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Subspecialties Cataract, Refractive, Business and Innovation, Practice Management

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Youngsub Eom, Associate Professor, Korea University College of Medicine in Seoul, practices at the Department of Ophthalmology of the Korea University Ansan Hospital in South Korea, specializing in cataract surgery, management of ocular surface disease, dislocated IOLs, and corneal transplantation. Here, he shares his impressions of OPHTEC’s Precizon Presbyopic Toric IOL with CTF technology, which uses a multi-segmented optic with segments generating a wide range of foci, resulting in natural vision at all distances with significantly reduced photic phenomena, and TCT technology – the “Transitional Conic Toric Surface,” which blends into the aspheric surface of all meridians, leading to a broader toric surface.

Which IOL to choose?
In my clinic, halos and starburst photos are shown routinely to patients who want to undergo multifocal IOL implantation during cataract surgery (1). I explain that diffractive multifocal IOLs can provide better near vision, but could cause halos at night, and somewhat waxy vision. On the other hand, refractive IOLs provide clear distance vision, but could cause starbursts at night. If the patient wants clearer distance vision while potentially tolerating few starbursts, I select the Precizon Presbyopic IOL, and if the patient indicates they would tolerate waxy vision and the occurrence of halos at night, I recommend other multifocal IOLs. If the corneal astigmatism is 0.75 D or more in patients who have selected Precizon Presbyopic IOL, I choose Precizon Presbyopic Toric IOL.

Reducing halos and glare at all distances
Patients receiving diffractive MF IOLs often complain of waxy vision and discomfort due to halos and glare, but none of the patients who received the Precizon Presbyopic and/or Precizon Presbyopic Toric IOL in my hospital experienced waxy vision. And out of the 63 eyes in which I have implanted Precizon Presbyopic IOL, and of the 31 eyes in which I have used Precizon Presbyopic Toric, only three and two patients reported some halos or glare, respectively.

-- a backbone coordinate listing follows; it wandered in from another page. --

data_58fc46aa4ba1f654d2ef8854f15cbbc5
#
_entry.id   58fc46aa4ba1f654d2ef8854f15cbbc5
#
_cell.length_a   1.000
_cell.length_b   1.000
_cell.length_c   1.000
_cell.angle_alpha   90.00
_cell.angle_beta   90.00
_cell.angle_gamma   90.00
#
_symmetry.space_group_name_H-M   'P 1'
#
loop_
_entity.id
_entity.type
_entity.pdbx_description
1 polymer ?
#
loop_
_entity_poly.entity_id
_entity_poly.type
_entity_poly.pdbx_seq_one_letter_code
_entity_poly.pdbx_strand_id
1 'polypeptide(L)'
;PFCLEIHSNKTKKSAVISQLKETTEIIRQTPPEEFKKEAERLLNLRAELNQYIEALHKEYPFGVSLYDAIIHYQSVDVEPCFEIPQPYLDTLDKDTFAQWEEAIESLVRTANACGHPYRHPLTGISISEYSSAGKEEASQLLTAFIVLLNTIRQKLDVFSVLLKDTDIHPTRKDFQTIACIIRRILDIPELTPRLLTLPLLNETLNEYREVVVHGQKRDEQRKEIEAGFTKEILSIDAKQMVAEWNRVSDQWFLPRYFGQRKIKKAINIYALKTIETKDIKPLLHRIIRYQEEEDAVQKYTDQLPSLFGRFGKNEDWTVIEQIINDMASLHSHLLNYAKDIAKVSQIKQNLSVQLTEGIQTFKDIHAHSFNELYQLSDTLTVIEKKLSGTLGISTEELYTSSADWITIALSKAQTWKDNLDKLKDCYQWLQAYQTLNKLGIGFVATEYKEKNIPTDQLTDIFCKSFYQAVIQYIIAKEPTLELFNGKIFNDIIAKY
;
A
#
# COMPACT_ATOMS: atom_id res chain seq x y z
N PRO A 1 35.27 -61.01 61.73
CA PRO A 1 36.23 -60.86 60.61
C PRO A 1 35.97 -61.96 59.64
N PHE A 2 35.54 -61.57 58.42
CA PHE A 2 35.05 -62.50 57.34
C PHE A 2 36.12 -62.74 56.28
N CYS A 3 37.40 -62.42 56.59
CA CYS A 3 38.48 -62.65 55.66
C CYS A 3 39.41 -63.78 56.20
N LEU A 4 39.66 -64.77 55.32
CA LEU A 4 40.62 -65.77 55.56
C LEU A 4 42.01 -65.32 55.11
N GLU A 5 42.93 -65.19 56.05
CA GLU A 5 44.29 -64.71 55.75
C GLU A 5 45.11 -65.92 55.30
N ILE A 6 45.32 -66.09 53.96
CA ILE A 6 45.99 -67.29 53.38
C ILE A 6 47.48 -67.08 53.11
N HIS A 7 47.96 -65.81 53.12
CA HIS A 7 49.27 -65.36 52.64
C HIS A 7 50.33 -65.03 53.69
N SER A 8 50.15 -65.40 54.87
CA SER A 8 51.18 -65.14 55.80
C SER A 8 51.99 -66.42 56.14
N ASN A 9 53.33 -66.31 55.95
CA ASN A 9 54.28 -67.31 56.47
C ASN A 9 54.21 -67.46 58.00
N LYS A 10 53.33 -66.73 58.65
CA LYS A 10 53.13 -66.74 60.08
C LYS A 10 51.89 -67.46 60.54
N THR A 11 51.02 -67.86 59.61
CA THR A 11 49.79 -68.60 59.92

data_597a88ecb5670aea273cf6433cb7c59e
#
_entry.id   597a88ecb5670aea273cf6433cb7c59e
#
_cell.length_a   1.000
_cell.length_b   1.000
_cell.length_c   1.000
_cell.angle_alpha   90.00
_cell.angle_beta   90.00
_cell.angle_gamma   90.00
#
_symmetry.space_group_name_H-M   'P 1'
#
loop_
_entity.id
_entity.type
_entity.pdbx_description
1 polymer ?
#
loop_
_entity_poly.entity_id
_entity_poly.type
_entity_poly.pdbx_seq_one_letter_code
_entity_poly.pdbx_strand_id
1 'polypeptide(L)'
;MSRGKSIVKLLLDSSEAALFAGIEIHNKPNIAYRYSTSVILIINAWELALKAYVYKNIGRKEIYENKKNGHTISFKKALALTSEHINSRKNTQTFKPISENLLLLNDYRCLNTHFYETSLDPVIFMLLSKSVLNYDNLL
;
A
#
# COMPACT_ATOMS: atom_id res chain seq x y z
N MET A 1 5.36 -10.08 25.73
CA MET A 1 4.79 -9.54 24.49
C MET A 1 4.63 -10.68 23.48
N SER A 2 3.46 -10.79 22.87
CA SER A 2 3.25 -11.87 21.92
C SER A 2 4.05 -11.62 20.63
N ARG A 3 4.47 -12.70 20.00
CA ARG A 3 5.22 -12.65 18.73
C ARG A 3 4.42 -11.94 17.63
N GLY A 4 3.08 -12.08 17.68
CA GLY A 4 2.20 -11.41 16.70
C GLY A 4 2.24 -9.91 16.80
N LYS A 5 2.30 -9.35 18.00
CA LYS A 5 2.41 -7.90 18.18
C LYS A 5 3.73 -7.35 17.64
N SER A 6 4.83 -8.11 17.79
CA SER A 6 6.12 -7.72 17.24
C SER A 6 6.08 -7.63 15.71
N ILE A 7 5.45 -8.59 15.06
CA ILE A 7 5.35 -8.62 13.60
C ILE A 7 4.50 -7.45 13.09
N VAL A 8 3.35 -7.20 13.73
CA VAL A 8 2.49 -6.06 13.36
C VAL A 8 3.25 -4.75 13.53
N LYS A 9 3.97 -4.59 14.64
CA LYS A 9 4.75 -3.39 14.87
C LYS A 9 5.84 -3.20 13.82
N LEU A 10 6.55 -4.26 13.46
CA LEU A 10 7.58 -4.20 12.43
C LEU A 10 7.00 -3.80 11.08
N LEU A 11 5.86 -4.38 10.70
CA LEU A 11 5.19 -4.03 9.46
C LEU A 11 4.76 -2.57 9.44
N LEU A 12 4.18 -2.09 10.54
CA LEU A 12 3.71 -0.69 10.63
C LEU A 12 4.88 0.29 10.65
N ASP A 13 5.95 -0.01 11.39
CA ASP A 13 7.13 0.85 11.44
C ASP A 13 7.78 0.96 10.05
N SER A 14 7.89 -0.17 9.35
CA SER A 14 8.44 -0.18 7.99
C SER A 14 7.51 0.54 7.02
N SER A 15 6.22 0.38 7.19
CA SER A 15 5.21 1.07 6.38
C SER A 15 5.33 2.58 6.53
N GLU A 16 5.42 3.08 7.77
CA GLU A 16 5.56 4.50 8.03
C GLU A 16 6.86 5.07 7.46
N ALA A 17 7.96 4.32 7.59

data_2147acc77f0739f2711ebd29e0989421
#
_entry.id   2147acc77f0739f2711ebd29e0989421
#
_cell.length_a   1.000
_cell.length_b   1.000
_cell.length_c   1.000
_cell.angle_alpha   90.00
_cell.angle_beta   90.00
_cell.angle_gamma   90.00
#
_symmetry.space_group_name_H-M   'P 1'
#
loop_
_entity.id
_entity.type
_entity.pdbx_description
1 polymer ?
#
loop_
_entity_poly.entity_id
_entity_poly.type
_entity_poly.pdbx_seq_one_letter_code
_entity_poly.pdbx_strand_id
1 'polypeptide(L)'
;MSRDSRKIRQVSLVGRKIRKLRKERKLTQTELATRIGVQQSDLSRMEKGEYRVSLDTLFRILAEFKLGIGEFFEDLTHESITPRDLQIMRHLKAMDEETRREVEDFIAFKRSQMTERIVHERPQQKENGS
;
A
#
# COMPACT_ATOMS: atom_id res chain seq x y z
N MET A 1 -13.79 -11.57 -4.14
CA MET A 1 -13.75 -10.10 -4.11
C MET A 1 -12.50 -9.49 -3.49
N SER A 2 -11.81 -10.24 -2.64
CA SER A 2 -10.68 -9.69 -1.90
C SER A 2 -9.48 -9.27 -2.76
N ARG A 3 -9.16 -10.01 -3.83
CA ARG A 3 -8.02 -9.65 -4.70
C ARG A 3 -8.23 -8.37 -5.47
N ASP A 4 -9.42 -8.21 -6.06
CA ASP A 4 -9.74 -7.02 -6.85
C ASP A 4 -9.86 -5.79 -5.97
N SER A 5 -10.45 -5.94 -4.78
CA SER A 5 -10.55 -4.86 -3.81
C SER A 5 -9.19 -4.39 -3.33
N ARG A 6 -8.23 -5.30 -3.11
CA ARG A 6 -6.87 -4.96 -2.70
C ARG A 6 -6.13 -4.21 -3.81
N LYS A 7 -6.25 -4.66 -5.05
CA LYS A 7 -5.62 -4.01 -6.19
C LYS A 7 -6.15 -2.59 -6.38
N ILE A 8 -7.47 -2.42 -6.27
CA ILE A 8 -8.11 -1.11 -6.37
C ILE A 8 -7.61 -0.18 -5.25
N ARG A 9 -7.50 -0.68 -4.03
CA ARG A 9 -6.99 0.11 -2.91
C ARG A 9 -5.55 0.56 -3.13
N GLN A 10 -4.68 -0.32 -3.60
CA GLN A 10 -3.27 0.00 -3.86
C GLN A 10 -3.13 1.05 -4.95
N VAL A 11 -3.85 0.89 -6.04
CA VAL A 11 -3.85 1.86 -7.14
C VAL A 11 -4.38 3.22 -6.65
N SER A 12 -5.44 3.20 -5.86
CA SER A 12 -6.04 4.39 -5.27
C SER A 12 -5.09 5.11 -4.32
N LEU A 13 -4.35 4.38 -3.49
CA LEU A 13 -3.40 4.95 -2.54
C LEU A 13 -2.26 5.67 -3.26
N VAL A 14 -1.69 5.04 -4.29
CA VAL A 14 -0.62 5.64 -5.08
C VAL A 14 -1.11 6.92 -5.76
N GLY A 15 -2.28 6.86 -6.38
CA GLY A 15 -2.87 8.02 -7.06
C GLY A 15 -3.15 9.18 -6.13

I feel that CTF technology provides natural vision at all distances, with sharp images from 5 m to near distance of more or less 33 cm, comparing favorably with competitor lenses, which produce blurry images at intermediate and near distances. In a previous study that evaluated the clinical outcome after implantation of Precizon Presbyopic IOL, visual acuity of 0.2 logMar or more was measured between defocus of +1.00 and -2.50 D as a result of binocular distance-corrected defocus curve (2). When residual cylinder and spherical equivalent are minimized, good vision at both near and distance can be achieved in patients with multifocal IOLs (3). For surgeons who are hesitant to use multifocal toric IOLs, the Precizon Presbyopic toric IOL, which has excellent tolerance for axis misalignment through TCT technology, can be used more safely to improve patient vision and satisfaction.

Patient outcomes: case study

My first patient who underwent Precizon Presbyopic Toric IOL implantation was the mother of a nurse working in my hospital. She had binocular NS3+ and CO3+ cataracts, and her right eye corneal astigmatism was -5.75D x 3°, while her left eye corneal astigmatism was -4.28 x 8° as measured by IOLMaster 500. Because of the large amount of corneal astigmatism, the Precizon Toric IOL was considered for its accurate astigmatism correction effect with TCT technology. The patient also wanted to improve her near vision. So the Precizon Presbyopic Toric IOL was chosen for her both eyes. The refractive error was -0.25 -0.50 x 170° for the right eye and plano for the left eye at postoperative six-month follow- up. Both I and the patient were very satisfied with the results of the surgery.

The patient had UDVA of 20/16 in the right eye and 20/12.5 in the left eye six months after surgery. Postoperative UNVA at 40 cm was J1 in both eyes, as was UIVA at 66 cm. The patient reported no photic phenomena (including glare, halos, hazy vision, blurred vision, distortion, or double vision) other than starbursts, which were occasional and caused no discomfort.

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  1. Y Eom et al., Acta Ophthalmol, 95, e170 (2017). PMID: 27678470.
  2. Y Eom et al., J Refract Surg, 36, 740 (2020). PMID: 33170281.
  3. JW Kim et al., Graefes Arch Clin Exp Ophthalmol, 258, 1735 (2020). PMID: 32472200.
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